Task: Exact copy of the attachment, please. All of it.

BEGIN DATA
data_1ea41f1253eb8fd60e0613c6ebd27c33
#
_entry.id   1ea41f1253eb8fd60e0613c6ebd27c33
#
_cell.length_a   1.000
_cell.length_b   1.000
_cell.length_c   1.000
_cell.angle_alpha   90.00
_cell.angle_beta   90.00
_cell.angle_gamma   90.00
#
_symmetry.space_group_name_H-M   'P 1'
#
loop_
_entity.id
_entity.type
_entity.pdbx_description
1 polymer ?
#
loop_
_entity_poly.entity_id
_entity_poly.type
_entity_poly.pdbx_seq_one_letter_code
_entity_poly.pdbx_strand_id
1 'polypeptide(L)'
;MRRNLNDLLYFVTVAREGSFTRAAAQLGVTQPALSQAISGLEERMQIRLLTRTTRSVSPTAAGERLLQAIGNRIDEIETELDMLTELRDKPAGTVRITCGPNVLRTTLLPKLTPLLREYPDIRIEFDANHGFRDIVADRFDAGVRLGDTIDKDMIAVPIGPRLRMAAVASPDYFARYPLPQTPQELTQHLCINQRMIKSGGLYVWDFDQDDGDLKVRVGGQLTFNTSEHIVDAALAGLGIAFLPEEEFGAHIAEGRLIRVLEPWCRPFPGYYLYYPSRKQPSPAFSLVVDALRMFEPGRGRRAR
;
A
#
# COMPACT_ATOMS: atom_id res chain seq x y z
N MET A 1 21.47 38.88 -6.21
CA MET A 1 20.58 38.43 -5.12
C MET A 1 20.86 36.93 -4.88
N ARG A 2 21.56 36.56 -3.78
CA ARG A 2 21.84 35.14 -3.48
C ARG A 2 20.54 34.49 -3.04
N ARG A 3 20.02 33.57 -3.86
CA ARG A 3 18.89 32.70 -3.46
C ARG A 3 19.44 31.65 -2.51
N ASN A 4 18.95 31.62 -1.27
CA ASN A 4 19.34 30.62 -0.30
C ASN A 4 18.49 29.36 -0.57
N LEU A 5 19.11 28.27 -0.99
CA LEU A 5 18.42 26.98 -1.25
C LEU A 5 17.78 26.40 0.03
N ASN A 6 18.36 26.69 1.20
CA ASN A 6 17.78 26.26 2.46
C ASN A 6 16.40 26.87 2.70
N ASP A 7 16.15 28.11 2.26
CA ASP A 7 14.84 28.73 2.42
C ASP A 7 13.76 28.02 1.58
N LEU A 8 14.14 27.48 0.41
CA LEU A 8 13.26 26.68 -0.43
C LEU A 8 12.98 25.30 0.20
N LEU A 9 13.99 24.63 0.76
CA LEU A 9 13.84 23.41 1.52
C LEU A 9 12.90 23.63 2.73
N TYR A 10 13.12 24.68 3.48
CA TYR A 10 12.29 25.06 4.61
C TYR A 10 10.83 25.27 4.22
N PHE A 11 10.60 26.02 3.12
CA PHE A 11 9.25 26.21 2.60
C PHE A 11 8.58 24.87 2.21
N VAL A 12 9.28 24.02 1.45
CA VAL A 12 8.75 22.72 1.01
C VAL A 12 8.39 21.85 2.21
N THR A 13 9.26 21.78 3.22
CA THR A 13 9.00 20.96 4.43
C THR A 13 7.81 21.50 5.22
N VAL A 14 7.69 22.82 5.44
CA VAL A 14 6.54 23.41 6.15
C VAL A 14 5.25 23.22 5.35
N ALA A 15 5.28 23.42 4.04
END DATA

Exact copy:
data_1ea41f1253eb8fd60e0613c6ebd27c33
#
_entry.id   1ea41f1253eb8fd60e0613c6ebd27c33
#
_cell.length_a   1.000
_cell.length_b   1.000
_cell.length_c   1.000
_cell.angle_alpha   90.00
_cell.angle_beta   90.00
_cell.angle_gamma   90.00
#
_symmetry.space_group_name_H-M   'P 1'
#
loop_
_entity.id
_entity.type
_entity.pdbx_description
1 polymer ?
#
loop_
_entity_poly.entity_id
_entity_poly.type
_entity_poly.pdbx_seq_one_letter_code
_entity_poly.pdbx_strand_id
1 'polypeptide(L)'
;MRRNLNDLLYFVTVAREGSFTRAAAQLGVTQPALSQAISGLEERMQIRLLTRTTRSVSPTAAGERLLQAIGNRIDEIETELDMLTELRDKPAGTVRITCGPNVLRTTLLPKLTPLLREYPDIRIEFDANHGFRDIVADRFDAGVRLGDTIDKDMIAVPIGPRLRMAAVASPDYFARYPLPQTPQELTQHLCINQRMIKSGGLYVWDFDQDDGDLKVRVGGQLTFNTSEHIVDAALAGLGIAFLPEEEFGAHIAEGRLIRVLEPWCRPFPGYYLYYPSRKQPSPAFSLVVDALRMFEPGRGRRAR
;
A
#
# COMPACT_ATOMS: atom_id res chain seq x y z
N MET A 1 21.47 38.88 -6.21
CA MET A 1 20.58 38.43 -5.12
C MET A 1 20.86 36.93 -4.88
N ARG A 2 21.56 36.56 -3.78
CA ARG A 2 21.84 35.14 -3.48
C ARG A 2 20.54 34.49 -3.04
N ARG A 3 20.02 33.57 -3.86
CA ARG A 3 18.89 32.70 -3.46
C ARG A 3 19.44 31.65 -2.51
N ASN A 4 18.95 31.62 -1.27
CA ASN A 4 19.34 30.62 -0.30
C ASN A 4 18.49 29.36 -0.57
N LEU A 5 19.11 28.27 -0.99
CA LEU A 5 18.42 26.98 -1.25
C LEU A 5 17.78 26.40 0.03
N ASN A 6 18.36 26.69 1.20
CA ASN A 6 17.78 26.26 2.46
C ASN A 6 16.40 26.87 2.70
N ASP A 7 16.15 28.11 2.26
CA ASP A 7 14.84 28.73 2.42
C ASP A 7 13.76 28.02 1.58
N LEU A 8 14.14 27.48 0.41
CA LEU A 8 13.26 26.68 -0.43
C LEU A 8 12.98 25.30 0.20
N LEU A 9 13.99 24.63 0.76
CA LEU A 9 13.84 23.41 1.52
C LEU A 9 12.90 23.63 2.73
N TYR A 10 13.12 24.68 3.48
CA TYR A 10 12.29 25.06 4.61
C TYR A 10 10.83 25.27 4.22
N PHE A 11 10.60 26.02 3.12
CA PHE A 11 9.25 26.21 2.60
C PHE A 11 8.58 24.87 2.21
N VAL A 12 9.28 24.02 1.45
CA VAL A 12 8.75 22.72 1.01
C VAL A 12 8.39 21.85 2.21
N THR A 13 9.26 21.78 3.22
CA THR A 13 9.00 20.96 4.43
C THR A 13 7.81 21.50 5.22
N VAL A 14 7.69 22.82 5.44
CA VAL A 14 6.54 23.41 6.15
C VAL A 14 5.25 23.22 5.35
N ALA A 15 5.28 23.42 4.04